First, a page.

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Hi Geneva, I am a 45 yr. old woman who was born with Tetralogy of Fallot with Pulmomary Artresia. I have had 2 Blalock Shunts & 4 Open Heart Surgeries. I also have an ICD for a Left Ventricular Arrythmia. I kind of know what you are going through. My mom and dad are more in your position of having to watch what I went through. As a kid it didn't faze me much of what I was going through. Only went I got older did it start to affect me. I just was a very lucky girl who lived through something very serious. I was not suppose to live many times, but beat the odds each time. These days fixing Tetralogy is common. When I was born in 1963, not many babies survived. I was the 1st of 13 in the Boston, MA area who survive the surgery I had in 1973. Now I am a mother of two beautiful girls and a grandmother of 2 and 1 more in the way. So I am glad your son is doing well. Never give up hope. My parents never did and neither did I. God Bless!!!!



Ps. You should watch the movie - "Something the Lord Made". It is a movie about how the Blalock shunt came about for blue babies. I am not sure if your son was born a blue baby. It is an awesome movie on how they didn't give up until they found out how to help babies who turned blue from lack of oxygen to the heart. I was a blue baby and had to have two shunts by the time I was 2 yrs old.

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Hi my name is Melody and I have a almost 5 year old son (my angel) his was born with Tet. of Fallot and has had 3 open heart surgeries but a total of 6 heart surgeries all together. Please visit his website at www.caringbridge.org/visit/brendonshadle he has over come so much and as mothers so too have we....

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Hi! Nice to "meet" you! My son also has TOF and had surgery when he was 3 months old to correct it. We are told he likely won't need any more surgeries! He is now a happy and healthy almost-18 month old!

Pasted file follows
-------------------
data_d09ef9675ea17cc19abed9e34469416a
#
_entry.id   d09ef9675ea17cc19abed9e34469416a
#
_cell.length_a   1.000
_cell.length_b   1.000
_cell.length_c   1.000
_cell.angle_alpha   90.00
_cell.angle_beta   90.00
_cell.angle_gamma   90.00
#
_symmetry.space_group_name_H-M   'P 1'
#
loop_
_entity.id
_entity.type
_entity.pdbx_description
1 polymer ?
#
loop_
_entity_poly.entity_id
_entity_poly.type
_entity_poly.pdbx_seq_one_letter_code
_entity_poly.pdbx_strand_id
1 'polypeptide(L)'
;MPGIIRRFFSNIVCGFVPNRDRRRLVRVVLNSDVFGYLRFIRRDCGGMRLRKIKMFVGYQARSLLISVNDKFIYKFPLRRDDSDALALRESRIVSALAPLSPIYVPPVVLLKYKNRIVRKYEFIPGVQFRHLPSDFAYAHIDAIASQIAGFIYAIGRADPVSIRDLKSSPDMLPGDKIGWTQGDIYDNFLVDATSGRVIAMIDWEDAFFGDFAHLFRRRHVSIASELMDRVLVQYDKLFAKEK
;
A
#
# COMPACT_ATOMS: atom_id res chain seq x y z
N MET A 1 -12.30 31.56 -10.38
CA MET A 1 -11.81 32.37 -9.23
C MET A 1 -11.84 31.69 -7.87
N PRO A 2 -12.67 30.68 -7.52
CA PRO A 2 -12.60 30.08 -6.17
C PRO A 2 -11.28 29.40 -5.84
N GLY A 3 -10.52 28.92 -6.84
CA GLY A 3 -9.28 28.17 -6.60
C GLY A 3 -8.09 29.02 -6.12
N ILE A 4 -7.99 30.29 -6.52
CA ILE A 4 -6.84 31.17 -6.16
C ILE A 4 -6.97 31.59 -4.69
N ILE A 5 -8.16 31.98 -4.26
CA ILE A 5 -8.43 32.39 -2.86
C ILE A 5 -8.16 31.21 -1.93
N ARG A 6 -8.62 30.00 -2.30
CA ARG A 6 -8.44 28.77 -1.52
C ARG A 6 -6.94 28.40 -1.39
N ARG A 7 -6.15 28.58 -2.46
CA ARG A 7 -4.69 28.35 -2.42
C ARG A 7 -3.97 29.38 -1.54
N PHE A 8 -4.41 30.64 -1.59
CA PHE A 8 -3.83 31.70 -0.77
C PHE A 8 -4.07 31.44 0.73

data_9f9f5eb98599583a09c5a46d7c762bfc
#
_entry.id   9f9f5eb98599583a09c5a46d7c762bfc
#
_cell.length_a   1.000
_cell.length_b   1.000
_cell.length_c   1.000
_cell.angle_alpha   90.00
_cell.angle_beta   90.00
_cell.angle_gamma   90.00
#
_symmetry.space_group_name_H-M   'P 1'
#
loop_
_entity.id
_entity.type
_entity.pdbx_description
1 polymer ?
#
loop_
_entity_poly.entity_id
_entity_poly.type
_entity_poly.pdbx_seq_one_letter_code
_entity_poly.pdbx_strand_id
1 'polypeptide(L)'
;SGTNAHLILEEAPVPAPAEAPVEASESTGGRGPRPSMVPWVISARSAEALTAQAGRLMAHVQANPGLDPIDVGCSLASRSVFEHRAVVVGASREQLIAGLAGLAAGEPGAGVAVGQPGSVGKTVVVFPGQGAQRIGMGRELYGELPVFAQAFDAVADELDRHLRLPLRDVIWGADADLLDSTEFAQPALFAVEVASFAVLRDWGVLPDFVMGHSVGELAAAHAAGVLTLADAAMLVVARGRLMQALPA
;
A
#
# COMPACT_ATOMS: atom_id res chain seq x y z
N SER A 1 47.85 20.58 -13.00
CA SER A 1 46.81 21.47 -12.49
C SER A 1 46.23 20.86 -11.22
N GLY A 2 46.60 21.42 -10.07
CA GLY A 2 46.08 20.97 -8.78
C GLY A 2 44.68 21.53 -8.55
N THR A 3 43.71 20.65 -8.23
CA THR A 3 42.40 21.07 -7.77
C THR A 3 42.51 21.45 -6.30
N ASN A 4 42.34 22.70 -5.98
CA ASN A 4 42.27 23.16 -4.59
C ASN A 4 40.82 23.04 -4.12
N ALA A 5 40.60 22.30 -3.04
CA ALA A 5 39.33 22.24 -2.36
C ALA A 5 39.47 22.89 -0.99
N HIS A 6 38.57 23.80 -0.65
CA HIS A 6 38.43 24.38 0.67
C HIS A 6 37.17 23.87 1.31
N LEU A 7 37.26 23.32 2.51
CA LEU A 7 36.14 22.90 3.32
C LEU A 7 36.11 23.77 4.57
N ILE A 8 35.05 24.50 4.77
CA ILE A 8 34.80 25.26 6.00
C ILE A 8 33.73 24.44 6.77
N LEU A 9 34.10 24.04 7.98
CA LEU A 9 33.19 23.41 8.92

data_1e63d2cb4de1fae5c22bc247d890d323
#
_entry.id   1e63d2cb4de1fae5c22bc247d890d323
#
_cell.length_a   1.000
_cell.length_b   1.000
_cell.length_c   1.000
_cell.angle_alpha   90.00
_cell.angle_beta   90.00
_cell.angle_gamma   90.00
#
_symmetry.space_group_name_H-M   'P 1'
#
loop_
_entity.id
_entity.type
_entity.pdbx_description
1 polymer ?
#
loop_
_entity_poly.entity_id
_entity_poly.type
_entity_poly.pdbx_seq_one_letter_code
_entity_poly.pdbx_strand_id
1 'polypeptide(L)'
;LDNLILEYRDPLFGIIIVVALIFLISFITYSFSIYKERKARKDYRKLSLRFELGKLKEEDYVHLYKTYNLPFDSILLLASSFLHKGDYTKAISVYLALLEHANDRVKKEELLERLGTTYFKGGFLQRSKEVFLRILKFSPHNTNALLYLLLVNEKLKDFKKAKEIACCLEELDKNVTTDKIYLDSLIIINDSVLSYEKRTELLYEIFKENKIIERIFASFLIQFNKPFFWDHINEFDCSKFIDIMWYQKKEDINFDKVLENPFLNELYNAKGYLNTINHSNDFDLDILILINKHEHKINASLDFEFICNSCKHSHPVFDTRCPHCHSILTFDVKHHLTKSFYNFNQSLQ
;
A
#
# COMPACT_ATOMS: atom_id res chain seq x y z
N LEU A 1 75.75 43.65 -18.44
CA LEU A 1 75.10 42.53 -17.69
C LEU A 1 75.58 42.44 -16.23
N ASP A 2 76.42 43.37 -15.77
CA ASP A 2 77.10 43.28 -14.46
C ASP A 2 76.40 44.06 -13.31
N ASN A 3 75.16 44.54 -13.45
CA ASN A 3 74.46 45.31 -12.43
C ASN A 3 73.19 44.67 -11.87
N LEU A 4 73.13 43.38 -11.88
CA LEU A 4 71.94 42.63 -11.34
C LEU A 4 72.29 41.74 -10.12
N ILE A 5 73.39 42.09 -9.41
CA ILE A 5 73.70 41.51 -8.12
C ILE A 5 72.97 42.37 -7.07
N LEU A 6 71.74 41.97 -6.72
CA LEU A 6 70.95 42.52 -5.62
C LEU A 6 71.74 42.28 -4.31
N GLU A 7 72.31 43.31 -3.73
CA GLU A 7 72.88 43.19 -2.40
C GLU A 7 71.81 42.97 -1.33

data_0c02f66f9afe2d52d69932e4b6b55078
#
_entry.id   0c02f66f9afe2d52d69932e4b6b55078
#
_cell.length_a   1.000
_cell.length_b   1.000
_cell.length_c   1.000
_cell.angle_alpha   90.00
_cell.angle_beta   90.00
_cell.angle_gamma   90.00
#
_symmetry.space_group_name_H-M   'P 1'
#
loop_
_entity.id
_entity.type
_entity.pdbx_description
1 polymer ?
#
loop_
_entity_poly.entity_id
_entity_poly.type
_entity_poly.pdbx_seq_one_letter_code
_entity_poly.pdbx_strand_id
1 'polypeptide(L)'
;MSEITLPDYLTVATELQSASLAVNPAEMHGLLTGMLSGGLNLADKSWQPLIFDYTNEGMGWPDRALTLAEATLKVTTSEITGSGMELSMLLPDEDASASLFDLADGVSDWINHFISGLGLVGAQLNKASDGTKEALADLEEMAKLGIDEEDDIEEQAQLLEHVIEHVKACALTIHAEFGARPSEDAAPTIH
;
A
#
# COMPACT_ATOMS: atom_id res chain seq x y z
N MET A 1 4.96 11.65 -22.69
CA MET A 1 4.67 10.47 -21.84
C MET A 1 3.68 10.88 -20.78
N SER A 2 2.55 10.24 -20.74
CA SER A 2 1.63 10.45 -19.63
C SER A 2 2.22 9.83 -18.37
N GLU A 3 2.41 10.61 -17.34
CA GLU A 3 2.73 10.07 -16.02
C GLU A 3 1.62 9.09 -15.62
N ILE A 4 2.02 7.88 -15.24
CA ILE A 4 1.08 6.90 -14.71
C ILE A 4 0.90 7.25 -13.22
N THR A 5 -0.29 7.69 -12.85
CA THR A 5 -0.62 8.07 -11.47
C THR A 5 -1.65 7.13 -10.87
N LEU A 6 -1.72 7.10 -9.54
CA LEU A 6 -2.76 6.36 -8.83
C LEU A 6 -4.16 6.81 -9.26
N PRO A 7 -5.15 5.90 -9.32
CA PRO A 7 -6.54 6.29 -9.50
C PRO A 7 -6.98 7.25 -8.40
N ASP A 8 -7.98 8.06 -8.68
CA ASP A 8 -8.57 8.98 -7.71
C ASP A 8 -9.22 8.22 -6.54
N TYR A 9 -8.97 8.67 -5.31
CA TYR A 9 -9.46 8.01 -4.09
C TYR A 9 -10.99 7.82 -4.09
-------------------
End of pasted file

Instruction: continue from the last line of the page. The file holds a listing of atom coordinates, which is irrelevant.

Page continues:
Mary - posted on 02/01/2009

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My daughter has TOF and Pulmonary Artresia. She had patch at 5 days and full repair at 8 months. She still does not have a pulmonary valve. She may have surgery in next couple of years to have one put in. She is 12 and very healthy otherwise. We live in Austin TX and love her cardiologist. His name is Dr. Stuart Rowe. We have seen one other doc in the group, Dr. Patrick Finnigan. we love them both. Their web address is:






cca-austin.com  Check them out if you are willing to make the drive. Or maybe they could refer you to a local doctor. Hope this helps.



Jerilyn - posted on 02/01/2009

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I don't even live in the US sorry... I am up in Canada. I wish I could help.. but your health care system is so different down there to ours... I could not imagine having to find a specialist, we automatically get one assigned to us... it is bad enough when I was having issues finding a good family doctor... I am glad that I finally found one of those.

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Dylan had Tet spells all the time prior to surgery. He was on oxygen for a month before the surgery. We had to wait until he got up to 10 lbs before they would take him into the OR. Since then Dylan has been fine expect the hands and feet turning blue. His old cardiologist told us that Down syndrome kids have smaller capularies to the arms and legs and not to worry about the blueness. However, I am a member of several Down syndrome groups and all of the kids with DS and TOF have never turned blue in the feet or hands since surgery. So, why is my kiddo? Matthew and I just can't trust this doctor anymore and we have a list of new doctors we are calling to get appointments. Does anyone live in the Texas, DFW area or know of any good cardiologist in the DFW area? I am willing to drive to Houston which is about 4 hours away for a good doctor. I just want answers and a good doctor.

Jerilyn - posted on 02/01/2009

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Dominic before his surgery always had ice cold feet... but they only time they ever went blue was when I was BF and he was a new born... but other then that I have never seen them go blue. When you do find a new cardiologist make sure they do look into to that. Because from what I remember when Dominic was born they said kids with TOF are more likely to have blue spells when they get upset... but that is because the blood flow is not getting any fresh oxygenated blood to the body because the muscle around the heart is pinching the already narrowed pulmonary artery, so most of the blood is going though the VSD opening and not going to the lungs... but really if you son had had his surgery done... that should not happen... I really would get it looked at.